In 1987, New Jersey passed the Products Liability Act, N.J.S.A. 2A:58C-1 through 7. As in many other states, manufacturers and sellers of products have a duty to make or sell reasonably safe products, fit for their intended or reasonably forseeable uses. Potential defendants owe this duty to not only the direct user of a given product, but also reasonably forseeable users as well as those who would reasonably be expected to come into contact with the product.
There are three ways for someone injured by a defective product to prove that the product was not reasonably safe for its intended purpose.
This kind of defect occurs when the product is being manufactured or while in the defendant's control. The injured person must prove that the defect rendered the product unsafe and that the unsafe aspect caused or led to the injury. This theory has been called the "one in a million" theory. That is, that the defect occurred in one out of many products. Usually, this is proven by comparing a product as it should be with the product in the case. In cases of a manufacturing defect, there will be a difference between the product involved in the lawsuit and the product as it is supposed to be when it leaves the manufacturer. The injured person doesn't have to prove that the defendant knew of the defect or caused it to occur. It is simply enough that the product left the manufacturing process in a defective state.
A good example is the manufacture of aluminum bike frame. If a manufacturing flaw results in an air pocket or other imperfection at a stress point in the frame, a catastrophic failure may result in everyday use of the bike. Even though the design may be sound, the presence of the air pocket or other imperfection during manufacture results in a defective, dangerous product. Imagine an experienced bicyclist, who through no fault of his own, gets thrown from his bike while riding 20 miles per hour. The injuries can be critical.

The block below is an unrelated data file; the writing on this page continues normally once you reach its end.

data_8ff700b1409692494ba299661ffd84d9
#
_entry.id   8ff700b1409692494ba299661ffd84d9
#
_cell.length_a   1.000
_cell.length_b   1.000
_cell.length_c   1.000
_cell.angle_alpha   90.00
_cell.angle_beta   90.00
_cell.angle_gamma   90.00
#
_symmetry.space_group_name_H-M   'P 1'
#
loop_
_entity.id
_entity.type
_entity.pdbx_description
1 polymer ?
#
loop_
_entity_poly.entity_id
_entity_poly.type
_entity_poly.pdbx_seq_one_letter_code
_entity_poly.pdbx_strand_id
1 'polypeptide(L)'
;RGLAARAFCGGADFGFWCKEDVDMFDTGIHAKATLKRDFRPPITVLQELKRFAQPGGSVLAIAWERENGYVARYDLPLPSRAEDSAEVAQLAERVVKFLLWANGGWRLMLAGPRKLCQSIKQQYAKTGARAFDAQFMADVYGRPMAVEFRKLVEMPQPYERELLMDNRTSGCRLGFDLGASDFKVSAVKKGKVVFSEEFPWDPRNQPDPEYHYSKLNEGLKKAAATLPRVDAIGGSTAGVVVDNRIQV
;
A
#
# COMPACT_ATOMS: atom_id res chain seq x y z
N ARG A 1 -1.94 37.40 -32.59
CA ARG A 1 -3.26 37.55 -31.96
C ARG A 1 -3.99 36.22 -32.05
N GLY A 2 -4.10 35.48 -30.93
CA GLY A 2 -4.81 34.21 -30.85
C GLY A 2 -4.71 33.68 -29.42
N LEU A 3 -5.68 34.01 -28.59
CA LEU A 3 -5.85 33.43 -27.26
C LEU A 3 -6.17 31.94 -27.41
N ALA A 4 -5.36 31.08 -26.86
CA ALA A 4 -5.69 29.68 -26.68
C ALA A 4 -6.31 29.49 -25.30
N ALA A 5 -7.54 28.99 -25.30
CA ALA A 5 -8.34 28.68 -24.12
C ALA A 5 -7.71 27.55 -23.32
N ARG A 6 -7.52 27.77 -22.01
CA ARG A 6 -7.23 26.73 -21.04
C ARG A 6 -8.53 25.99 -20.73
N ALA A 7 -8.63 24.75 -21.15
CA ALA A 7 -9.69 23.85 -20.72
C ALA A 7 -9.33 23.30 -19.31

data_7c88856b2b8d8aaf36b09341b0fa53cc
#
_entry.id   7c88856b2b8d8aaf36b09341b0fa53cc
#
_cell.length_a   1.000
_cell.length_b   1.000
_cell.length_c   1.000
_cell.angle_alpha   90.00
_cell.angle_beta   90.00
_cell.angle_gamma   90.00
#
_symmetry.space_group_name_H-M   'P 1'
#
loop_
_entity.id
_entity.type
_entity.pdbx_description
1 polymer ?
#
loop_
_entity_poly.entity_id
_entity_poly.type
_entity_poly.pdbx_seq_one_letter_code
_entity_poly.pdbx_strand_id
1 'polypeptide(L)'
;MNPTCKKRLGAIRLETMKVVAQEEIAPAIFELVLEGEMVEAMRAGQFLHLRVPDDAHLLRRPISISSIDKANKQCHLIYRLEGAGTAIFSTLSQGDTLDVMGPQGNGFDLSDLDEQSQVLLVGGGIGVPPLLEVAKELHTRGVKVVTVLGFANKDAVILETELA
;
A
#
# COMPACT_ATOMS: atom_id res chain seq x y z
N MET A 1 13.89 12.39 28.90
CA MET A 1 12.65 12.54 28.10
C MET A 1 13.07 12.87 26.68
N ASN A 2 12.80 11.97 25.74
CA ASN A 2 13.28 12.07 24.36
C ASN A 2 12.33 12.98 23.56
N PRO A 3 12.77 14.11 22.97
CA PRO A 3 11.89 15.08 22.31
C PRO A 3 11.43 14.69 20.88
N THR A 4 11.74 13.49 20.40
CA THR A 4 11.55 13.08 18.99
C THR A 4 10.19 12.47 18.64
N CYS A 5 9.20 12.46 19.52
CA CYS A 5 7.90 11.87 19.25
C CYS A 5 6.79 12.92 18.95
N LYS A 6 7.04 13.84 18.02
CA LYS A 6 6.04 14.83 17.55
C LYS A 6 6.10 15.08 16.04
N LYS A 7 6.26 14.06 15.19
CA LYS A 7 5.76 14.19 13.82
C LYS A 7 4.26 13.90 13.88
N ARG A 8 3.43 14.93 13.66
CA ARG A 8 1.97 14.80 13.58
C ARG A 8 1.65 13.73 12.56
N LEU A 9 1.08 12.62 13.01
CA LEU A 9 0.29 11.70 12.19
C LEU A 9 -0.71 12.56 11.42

HOW TO PROVE A MANUFACTURING DEFECT
There are three main ways to prove the existence of a manufacturing defect. First, you can point to the product itself and show the actual defect. Second, you can infer the defect from the circumstances and facts. Last if all other causes are ruled out, a jury or factfinder can infer a defect. These last two ways can be difficult, but are not impossible to do. Their success depends on the facts and circumstances of each case. In the example of a metal bike frame, if the frame fails and is then destroyed or lost through no fault of the victim, then a sudden failure in the bike leads to an inference of a defect. In some situations, proving that there were prior accidents involving the same product can also lead to the inference of the defect.
In the next two installments of this series on New Jersey products liability law, we'll discuss other types of dangerous products claims-failure to warn and design defect cases.
If you've been injured by a dangerous, defective product, it is vital that you speak to a qualified, experienced New Jersey/Pennsylvania dangerous products lawyer. The team at White and Williams has handled many dangerous products cases and has achieved much success. We serve all accident victims in Pennsylvania and New Jersey and always offer a free consultation. 1-877-944-8396